Creating an iconic product requires many things: a willingness to be innovative, cunning, commitment, a tolerance for failure and at least a little bit of luck. It goes without saying that it is even more difficult for a brand to do justice to that icon when releasing a new version forty years later, but Audemars Piguet (one of the few remaining family owned independent high-end watchmakers in the world) can feel secure in knowing that it has done both with the Royal Oak. In 1972, at the hands of respected designer Gérald Genta, Audemars created a luxury sports watch and named it for the “British Royal Navy battleships, themselves christened for the tree where King Charles II hid from his enemies,” a watch that has since gone on to become an icon. The revolutionary design of the octagonal bezel, which resembles the porthole of ship, has helped the Royal Oak easily become Audemars Piguet’s most famous timepiece.
Today the good people of the International Watch Company unveiled their new range of pilots watches at the SIHH (Salon International de la Haute Horlogerie) watch trade fair in Geneva, Switzerland. As it so happens, I’m in attendance at the show and got a chance to check these guys out first hand. The Schaffhausen-based watchmaker released the Top Gun Miramar Chronograph Automatic (named for the location of the Top Gun USMC training base) in advance of the show, but today the company unveiled the full Pilot’s Watch collection — much to my enjoyment.
A few weeks back I got an invite to meet the new Breitling USA President, Thierry Prissert at the watchmaker’s new boutique on 57th Street. Me being someone with a fairly shallow knowledge of Breitling, it seemed like a good opportunity to learn about a very historic brand straight from the head of the company.
Honestly, what I had been expecting to see at Breitling was a lot of very very large brutish watches that don’t appeal to me. Upon visiting the shop and seeing the collection, my preconceived opinion was partially confirmed. But more surprisingly, Breitling also has some very classic looking timepieces that I would definitely want to own.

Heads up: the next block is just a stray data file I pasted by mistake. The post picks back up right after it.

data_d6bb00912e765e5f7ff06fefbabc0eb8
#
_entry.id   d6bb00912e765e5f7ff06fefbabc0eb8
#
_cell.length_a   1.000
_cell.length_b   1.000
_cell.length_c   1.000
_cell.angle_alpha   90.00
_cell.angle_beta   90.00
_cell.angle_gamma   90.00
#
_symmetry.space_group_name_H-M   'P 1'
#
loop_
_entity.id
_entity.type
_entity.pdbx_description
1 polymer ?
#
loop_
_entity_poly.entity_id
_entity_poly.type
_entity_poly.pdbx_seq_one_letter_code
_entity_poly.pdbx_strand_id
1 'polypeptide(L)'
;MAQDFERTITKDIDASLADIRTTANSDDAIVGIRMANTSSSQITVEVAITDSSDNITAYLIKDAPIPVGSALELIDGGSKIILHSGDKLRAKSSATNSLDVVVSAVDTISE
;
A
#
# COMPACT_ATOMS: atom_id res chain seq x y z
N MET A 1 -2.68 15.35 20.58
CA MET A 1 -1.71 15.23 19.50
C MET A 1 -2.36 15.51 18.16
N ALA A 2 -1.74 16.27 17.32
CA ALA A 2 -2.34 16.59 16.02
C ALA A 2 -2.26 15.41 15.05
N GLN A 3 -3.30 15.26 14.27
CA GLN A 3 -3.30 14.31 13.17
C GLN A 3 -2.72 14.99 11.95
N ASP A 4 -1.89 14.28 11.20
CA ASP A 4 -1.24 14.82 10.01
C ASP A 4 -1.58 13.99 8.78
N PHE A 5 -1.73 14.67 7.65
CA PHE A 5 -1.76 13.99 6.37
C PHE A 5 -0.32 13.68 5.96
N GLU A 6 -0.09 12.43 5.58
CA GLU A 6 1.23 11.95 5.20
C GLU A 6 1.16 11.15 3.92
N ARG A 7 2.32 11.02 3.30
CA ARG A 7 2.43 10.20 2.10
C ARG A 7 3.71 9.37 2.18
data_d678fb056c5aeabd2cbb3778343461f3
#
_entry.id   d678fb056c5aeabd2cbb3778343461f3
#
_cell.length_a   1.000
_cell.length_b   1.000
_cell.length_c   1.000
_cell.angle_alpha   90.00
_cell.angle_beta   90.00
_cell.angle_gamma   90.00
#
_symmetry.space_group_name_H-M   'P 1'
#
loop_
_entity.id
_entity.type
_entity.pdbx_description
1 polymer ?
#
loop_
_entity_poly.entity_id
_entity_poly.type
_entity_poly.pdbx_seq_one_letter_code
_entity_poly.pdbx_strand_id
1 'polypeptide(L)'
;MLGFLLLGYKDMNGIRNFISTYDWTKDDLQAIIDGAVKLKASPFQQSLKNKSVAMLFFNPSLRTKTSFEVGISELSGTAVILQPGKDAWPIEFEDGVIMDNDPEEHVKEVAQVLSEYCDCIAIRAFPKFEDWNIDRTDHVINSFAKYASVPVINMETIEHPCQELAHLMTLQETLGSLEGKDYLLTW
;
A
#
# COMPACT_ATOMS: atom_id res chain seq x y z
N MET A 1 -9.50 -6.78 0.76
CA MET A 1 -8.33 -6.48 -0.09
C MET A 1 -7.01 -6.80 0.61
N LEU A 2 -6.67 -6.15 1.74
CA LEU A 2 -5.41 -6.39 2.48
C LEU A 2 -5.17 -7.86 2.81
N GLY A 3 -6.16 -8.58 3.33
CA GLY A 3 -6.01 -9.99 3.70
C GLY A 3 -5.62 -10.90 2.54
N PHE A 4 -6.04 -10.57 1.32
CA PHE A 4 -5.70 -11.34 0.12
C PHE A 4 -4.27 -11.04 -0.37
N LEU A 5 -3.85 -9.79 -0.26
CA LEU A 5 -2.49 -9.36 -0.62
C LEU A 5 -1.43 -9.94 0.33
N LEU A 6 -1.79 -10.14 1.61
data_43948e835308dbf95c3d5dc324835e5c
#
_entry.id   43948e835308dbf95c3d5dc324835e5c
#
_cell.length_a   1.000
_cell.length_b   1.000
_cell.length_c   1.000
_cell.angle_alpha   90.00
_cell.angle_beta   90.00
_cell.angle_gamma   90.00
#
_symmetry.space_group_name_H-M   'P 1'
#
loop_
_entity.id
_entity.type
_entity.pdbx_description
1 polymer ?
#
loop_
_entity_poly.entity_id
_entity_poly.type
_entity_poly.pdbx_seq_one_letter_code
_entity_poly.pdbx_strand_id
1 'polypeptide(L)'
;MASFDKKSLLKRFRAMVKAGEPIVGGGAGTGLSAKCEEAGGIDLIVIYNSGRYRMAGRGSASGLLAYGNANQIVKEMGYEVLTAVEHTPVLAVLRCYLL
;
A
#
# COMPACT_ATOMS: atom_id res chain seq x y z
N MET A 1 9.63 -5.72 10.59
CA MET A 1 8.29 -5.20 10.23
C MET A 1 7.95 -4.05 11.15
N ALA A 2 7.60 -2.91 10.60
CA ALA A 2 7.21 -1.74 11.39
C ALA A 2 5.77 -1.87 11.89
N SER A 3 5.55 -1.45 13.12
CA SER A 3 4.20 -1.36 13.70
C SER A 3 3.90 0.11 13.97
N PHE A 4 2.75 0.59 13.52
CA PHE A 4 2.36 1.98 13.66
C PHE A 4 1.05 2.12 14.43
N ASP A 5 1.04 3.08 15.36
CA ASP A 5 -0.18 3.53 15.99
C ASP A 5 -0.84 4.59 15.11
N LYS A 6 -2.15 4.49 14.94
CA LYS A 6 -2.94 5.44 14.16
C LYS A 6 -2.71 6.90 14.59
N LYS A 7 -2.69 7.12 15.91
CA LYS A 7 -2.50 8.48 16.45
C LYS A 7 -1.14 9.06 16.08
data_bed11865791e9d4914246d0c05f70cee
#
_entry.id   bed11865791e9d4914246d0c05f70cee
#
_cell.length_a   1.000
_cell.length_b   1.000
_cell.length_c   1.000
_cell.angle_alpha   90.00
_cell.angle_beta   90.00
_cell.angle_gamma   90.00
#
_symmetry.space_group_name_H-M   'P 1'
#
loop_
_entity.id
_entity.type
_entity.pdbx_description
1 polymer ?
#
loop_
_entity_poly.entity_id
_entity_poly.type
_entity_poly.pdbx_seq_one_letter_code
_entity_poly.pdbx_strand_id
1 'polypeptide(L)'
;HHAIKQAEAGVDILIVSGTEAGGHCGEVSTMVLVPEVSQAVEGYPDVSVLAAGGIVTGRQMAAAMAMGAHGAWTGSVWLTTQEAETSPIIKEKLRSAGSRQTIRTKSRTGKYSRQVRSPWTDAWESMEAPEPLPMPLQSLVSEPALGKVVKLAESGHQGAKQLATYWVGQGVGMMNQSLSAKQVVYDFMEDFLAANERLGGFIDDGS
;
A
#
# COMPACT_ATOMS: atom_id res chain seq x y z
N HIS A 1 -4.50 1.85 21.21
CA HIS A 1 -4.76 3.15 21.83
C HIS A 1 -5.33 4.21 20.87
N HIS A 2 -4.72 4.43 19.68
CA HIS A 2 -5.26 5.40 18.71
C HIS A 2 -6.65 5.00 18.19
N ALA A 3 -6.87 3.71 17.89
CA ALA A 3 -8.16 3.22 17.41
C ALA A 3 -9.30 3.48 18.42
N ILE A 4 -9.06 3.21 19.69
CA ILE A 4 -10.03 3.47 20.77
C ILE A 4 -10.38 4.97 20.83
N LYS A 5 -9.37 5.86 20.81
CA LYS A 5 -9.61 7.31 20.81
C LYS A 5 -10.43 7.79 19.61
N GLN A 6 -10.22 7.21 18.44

During my most recent jaunt out to Los Angeles my work schedule only permitted time for one or two ACL oriented diversions. Since I have been concentrating on getting the hang of my newish Fujifilm X100 Camera, I figured the IWC boutique in Beverly Hills would be as good as place as any to explore during my free time and take some photographs. While I’m still getting the hang of the camera, the sharpness of the X100 is really something to marvel at — especially when capturing the precise and good looking IWC watches.
The IWC shop space is small and bright with specific displays for each of the different watch families. The main wall in the back center of the shop featured the new Portofino collection, which I like more and more and more each time I see them. To me the Portofino pieces are a more refined answer to the Portuguese group. Not sure I can pull off the Milanese bracelet, but I’m sure that there are many guys (especially in Beverly Hills) who can. Of course, if I was on the Italian Rivera maybe I would reconsider my position on the metal bracelet. All that said, I think I have my eye on a Big Pilot more than anything else.
The major spring sales of ‘important timepieces’ are taking place in Geneva this weekend with some eye-popping offerings on the vintage Rolex front. Pick any of the auctions at Sotheby’s, Christie’s and Antiquorum and you’ll find rarities you can lust after, if not actually afford. An ultra-exclusive chronograph from 1942 is likely to fetch over a million bucks at Christie’s on May 15 and break the world record, while there are dozens of rare “Paul Newman” Daytonas of every description. Some of the oldest examples show some wear and patina that might “devalue” them but only adds to their appeal in our eyes.
While out in Vegas I was chatting with a designer friend and his watch happened to catch my eye. It was pretty classic looking, and upon further inspection, I noticed a red star and a few Chinese characters on its face. Intrigued, I needed to know more and inquired as to it. “It’s a reproduction Chinese pilot’s watch from the ’60s.” my friend said. I took a few photos and when I got home did a little investigating on the internets. Sure enough the watch is called the Seagull 1963 and it has been recently reissued. Seems like the heritage trend has even extended all the way to China.
After the SIHH watch fair, we took the train from Geneva to the German speaking side of Switzerland to visit the offices and factory of watchmaker IWC. Located about an hour outside of Zurich, the town of Schaffhausen is a small enclave on the Rhine river that has become famous for high end watch manufacturing. The IWC headquarters look almost exactly as you would expect. The older part of the building was at one point merged with a perfectly modern, clean and stylish building expansion. The resulting structure is classic and modern all together in one piece. The interiors of the office are outfitted almost exclusively with USM Modular furniture, which made me feel like I was in a Star Destroyer, or at least a Nebulon-B frigate. What I’m trying to say is the place is pretty space aged and cool.